By Catherine Sasman
Saved from near closure in 2000, the Roman Catholic St Patrick’s Primary School on the farmland Omamas serves as a lifeline to many children who might otherwise not be able to find placement in other schools.
Then, says school principal Hetta Claasen, the school started out with 40 children, all huddled in the corner of a classroom with their blankets and other belongings.
The school was started in 1955, but at one stage, there were not enough learners to sustain the project.
Today, the school has 172 learners enrolled, with 133 of them staying at the school hostel that was erected by former learners of the small farm school.
Many of these learners are orphans and vulnerable children who came from neighbouring areas, or children referred to the school from as far as northern villages in the country.
According to Claasen, the Ministry of Education subsidizes 100 learners. The rest of the costs are covered through philanthropic donors, such as the German-based Pro Namibian Children, that makes yearly contributions.
All learners pay N$100 per term for boarding. A further N$100 is required to go towards the school fund.
But, said Claasen, most parents still fail to pay any school fees.
“Many of these children arrive at the school without anything. For years, teachers have been collecting money at least to buy toiletries and other necessities for the children. We are not ordinary teachers. Teaching is our calling; we must make a difference,” said Claasen.
The school provides three meals to all children boarding at the hostel.
Because many of the children are vulnerable due to their disadvantaged backgrounds, the five teachers at the school exert strict discipline.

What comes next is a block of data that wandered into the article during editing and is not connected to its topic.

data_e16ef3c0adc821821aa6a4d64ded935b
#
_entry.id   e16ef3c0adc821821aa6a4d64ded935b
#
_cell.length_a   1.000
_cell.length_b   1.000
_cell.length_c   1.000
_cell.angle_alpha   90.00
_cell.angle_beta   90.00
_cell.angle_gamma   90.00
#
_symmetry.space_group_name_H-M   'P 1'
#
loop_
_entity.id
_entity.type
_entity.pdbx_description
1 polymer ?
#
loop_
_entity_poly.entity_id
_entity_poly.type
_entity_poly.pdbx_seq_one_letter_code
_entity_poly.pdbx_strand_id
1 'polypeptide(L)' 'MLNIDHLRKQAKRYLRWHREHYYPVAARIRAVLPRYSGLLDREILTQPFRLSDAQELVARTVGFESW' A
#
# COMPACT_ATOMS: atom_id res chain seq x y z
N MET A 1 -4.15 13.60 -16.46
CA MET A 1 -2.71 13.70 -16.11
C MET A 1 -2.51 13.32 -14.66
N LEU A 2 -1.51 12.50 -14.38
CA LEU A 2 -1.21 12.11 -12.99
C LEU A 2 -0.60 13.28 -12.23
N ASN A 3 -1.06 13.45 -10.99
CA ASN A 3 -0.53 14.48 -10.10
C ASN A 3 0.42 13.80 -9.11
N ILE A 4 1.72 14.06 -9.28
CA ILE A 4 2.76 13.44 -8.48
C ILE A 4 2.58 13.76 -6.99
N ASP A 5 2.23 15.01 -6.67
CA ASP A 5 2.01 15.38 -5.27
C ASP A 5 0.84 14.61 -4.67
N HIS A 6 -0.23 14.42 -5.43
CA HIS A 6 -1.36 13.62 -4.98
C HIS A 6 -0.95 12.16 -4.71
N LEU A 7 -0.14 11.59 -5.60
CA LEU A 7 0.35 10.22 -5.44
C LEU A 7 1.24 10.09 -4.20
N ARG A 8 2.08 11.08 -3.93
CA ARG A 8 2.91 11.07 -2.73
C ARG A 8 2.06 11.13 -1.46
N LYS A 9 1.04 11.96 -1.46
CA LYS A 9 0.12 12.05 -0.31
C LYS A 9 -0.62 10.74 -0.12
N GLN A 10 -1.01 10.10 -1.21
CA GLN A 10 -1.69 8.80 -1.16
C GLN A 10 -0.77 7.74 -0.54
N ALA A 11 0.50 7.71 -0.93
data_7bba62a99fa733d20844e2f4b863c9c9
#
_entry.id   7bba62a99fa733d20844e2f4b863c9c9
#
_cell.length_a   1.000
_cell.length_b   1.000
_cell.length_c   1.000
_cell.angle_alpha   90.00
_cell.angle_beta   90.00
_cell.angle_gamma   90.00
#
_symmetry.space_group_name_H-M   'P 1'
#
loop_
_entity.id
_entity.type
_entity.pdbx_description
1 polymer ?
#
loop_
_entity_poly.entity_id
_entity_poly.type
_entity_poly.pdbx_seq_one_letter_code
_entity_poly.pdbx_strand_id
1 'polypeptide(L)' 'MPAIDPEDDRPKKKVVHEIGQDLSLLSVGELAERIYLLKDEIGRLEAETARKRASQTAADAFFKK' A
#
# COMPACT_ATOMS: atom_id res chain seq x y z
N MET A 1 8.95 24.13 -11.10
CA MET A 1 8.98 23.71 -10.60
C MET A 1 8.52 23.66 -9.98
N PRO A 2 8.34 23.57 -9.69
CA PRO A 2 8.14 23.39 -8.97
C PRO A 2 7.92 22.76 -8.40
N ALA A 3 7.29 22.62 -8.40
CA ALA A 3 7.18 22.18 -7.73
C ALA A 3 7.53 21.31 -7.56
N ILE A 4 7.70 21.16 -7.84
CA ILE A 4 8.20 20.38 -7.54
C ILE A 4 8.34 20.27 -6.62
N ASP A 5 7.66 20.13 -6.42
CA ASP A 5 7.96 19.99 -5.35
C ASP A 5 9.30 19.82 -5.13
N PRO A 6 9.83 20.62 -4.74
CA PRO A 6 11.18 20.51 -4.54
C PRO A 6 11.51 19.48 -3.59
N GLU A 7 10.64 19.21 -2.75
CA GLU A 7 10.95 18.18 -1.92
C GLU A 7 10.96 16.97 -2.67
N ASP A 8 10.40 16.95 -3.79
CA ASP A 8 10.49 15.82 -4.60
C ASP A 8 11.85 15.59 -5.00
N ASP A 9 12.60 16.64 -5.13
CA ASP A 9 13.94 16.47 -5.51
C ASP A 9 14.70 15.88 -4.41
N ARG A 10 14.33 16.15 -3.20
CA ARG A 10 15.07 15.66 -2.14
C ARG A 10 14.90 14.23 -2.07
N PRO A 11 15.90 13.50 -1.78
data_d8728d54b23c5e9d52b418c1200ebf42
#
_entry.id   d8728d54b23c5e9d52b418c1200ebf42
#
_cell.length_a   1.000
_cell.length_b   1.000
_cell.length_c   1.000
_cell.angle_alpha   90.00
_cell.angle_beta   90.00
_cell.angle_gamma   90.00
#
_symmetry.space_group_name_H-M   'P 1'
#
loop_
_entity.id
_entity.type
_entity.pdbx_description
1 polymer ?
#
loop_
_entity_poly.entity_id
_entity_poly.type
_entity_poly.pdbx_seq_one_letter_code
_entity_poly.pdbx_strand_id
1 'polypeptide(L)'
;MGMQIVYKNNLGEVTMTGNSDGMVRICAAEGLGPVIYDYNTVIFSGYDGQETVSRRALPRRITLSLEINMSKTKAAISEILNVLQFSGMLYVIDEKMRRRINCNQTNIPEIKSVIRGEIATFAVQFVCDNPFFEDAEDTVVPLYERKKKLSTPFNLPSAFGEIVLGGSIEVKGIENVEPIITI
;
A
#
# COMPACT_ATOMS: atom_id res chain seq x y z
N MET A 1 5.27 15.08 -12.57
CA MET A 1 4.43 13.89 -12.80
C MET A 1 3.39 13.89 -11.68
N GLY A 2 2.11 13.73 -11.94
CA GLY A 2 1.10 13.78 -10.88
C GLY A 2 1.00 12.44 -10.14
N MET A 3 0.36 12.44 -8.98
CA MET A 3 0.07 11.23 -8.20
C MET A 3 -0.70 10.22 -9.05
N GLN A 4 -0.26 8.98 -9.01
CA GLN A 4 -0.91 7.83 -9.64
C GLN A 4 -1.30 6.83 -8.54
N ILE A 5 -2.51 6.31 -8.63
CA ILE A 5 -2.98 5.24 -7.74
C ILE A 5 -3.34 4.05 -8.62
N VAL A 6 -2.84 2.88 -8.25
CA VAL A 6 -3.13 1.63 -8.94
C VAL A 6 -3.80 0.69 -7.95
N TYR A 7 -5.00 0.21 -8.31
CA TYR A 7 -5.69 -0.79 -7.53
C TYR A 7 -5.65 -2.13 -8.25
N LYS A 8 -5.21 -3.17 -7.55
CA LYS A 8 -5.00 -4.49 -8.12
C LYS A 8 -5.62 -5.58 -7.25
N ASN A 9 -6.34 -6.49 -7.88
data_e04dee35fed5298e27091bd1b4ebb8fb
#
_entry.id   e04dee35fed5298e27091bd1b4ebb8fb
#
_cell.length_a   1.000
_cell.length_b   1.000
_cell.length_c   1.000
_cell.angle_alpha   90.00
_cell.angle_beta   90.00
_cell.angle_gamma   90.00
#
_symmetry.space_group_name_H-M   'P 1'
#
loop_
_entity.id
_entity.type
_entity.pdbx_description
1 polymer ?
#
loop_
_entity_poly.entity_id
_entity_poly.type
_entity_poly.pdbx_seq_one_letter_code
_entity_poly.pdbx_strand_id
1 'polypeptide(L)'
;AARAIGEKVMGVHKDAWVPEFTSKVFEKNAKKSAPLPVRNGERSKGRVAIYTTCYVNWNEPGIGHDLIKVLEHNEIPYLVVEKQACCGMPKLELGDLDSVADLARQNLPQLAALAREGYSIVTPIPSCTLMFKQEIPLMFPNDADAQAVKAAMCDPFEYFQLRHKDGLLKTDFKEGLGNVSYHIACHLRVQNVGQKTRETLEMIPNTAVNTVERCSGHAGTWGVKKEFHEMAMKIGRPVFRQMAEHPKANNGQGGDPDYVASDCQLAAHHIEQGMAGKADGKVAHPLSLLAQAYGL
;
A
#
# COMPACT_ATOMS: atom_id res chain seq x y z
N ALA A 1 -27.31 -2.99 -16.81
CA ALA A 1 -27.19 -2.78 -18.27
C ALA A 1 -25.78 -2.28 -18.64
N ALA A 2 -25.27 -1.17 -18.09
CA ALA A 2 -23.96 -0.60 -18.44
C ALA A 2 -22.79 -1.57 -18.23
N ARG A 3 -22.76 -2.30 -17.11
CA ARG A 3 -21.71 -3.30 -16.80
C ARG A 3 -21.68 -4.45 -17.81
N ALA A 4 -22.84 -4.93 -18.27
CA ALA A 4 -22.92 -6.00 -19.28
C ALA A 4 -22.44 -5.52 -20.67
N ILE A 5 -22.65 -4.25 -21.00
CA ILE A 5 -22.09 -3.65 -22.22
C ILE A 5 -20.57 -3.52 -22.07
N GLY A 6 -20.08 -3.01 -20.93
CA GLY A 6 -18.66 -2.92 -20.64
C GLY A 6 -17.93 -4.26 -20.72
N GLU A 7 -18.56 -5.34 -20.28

Dina Claasen, a teacher at the school, said children coming in for the first time usually have disciplinary and learning difficulties, but find the unswerving disciplinarian approach comforting and soon fall in line after two weeks.
“We teach the children in their totality; as much as we teach children how to read and write, we also teach them the necessary skills to be responsible citizens of this country,” said Claasen.
The school also boasts with the fact that it starts with a vigorous teaching and learning process from the first day of the year, unlike other schools that start with a 10-week readiness course.
The average pass rate of the school is 70 to 80 percent. Last year, the pass rate was 90 percent.
Children are given three meals per day, with teachers often having to stand in as cooks as well. Before Pro Namibian Children sponsored a modern kitchen for the school, teachers had to cook over huge pots over an open fire.
“There would be times when we took turns to oversee the cooking for the other to teach,” said Claasen.
As part of the holistic approach to teaching – and also because of a continuous squeeze for funding – children are expected to take ownership of chores around the school and hostel.
At six in the morning children are busy cleaning the schoolyard, the dormitories, and other amenities.
Children also learn how to plant vegetables and maintain the vegetable patch carrying carrots, onions, pumpkins and an assortment of others on the side of the school.
“There are so many things one should teach children,” said Claasen, who has served as the principal for the last 22 years.